John Feehery: Speaking Engagements


The Biggest Loser

Posted on October 21, 2009

The Biggest Loser

I was thinking about the television show The Biggest Loser as I was walking to the gym this morning, getting ready to endure 45 minutes of abuse from Gary in bootcamp class.

I am not exactly a model of physical fitness, but working out 5 to 6 times a week helps make me feel like I am on the road to getting there.

The premise of The Biggest Loser is that a group of people from around the country who have basically given up on the whole process of getting in shape are now trying to turn their lives around. They compete against each other to win a cash prize by seeing who can lose the most weight. They endure the taunts of two obnoxious personal trainers, they get abused by a doctor who tells them in no uncertain terms that they are killing themselves with their unhealthy choices, and they are trained by nutritionists on how to eat like normal human beings. And they do all of this on national television.

It makes for great television, and at times, it can be quite emotional.

It is interesting to hear the stories about how all of these folks just gave up when it came to their physical fitness and personal health. Sometimes it is depression, sometimes it is just bad habits catching up to them, sometimes it is busyness that comes with kids, and sometimes it is just life. What makes these stories so interesting is that what happened to them can happen to all of us, and actually it often does. Obesity is a huge problem in America, which is remarkable, given the fact that so many people around the globe don’t have enough to eat.

It is also interesting to see how the show teaches the contestants to lose the weight. They don’t just all go to the gym everyday. They go to the gym and they learn how to eat less. They learn that they have to have a comprehensive strategy that requires discipline, consistency, and hard work.

I was thinking about all of this in the context of our national debt. Like the contestants on The Biggest Loser, we are depressed about our national debt. We all bemoan the fact that it is clogging our collective, fiscal arteries. We all have a deep understanding that we can’t keep living this way. But like those contestants (before they were contestants) we don’t seem to have a way to get out of it. We continue to eat and we continue to not exercise and we don’t have a way to stop eating and start exercising.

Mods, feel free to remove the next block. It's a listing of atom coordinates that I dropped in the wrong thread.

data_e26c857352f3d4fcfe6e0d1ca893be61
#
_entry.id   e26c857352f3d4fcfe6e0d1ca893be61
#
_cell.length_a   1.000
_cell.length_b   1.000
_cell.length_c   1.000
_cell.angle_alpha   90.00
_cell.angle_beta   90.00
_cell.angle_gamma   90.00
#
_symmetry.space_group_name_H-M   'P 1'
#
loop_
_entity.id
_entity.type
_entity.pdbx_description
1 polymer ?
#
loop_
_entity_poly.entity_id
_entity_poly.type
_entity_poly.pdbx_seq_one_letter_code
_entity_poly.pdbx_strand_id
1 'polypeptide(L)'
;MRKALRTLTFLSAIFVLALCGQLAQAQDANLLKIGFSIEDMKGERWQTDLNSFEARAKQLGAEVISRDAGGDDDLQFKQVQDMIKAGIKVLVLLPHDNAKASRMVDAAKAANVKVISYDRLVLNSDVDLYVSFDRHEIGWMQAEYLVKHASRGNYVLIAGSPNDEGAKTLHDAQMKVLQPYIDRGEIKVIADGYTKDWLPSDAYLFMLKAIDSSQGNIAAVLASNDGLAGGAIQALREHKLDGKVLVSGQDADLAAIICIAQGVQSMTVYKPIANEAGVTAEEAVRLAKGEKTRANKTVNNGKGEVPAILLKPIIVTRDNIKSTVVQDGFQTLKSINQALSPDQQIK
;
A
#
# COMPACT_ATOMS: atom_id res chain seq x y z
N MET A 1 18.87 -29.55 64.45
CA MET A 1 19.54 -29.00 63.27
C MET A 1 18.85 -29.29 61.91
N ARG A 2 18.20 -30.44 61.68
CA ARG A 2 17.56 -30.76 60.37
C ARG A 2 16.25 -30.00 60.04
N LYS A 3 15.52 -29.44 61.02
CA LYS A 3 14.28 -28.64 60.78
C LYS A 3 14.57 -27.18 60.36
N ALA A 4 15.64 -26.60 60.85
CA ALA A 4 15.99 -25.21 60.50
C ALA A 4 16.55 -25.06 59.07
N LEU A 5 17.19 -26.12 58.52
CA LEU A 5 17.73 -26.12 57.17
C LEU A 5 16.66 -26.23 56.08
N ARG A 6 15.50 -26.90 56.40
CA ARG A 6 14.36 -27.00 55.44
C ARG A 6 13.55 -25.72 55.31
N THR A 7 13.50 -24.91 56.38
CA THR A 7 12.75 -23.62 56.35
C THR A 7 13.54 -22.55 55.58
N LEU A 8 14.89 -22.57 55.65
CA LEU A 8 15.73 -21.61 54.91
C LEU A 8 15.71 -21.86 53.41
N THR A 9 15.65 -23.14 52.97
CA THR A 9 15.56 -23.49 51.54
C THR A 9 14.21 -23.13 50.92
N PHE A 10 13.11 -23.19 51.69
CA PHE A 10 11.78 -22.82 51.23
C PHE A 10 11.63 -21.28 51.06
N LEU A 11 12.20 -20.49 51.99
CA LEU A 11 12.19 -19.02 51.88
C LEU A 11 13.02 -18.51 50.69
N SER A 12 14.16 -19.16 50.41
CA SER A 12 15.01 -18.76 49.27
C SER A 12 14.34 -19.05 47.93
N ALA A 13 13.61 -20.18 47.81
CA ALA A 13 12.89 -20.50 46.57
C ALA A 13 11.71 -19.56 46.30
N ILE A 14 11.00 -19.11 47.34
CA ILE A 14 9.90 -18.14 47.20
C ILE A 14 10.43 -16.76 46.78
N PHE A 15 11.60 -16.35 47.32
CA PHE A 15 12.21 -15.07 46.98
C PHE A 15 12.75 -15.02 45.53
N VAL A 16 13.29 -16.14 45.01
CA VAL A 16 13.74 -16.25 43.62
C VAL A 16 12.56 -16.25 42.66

Democrats refuse to acknowledge that we need to stop spending. Republicans refuse to acknowledge that we need to raise more revenue. The Obama Administration wants to actually spend more and tax less (that was how the President got himself elected).

I understand that we have some big national priorities. We should do something to reform our health care system. We need to invest more in highway funding and broadband development. But we can’t keep spending and spending, because we are running out of money.

I also understand that most Americans feel like they are overtaxed. But actually, close to have the country pays nothing when it comes to a federal income tax. And I hate to say this, but the very wealthy (who seem to be mostly Democrats these days), have more invested in America’s financial health than anybody else. If Warren Buffet and his friends at the very top think they should be taxed more, well then, I agree with them. But higher tax revenue should not go for more government spending. It should be earmarked for debt reduction.

The problem with making responsible choices, like eating less and exercising more, is that it is initially very painful. It is awfully hard to get up at 6 in the morning and go for a three mile run when you are woefully out of shape. It is awfully hard to eat the salad instead of the big steak. But after a while, responsible living starts to feel good.

Spending less and raising more revenue is also very hard, especially for politicians. But at some point in time, we are going to have to bite the bullet and start making responsible choices. And if we become more fiscally fit as a country, we will all start feeling better about our nation’s future.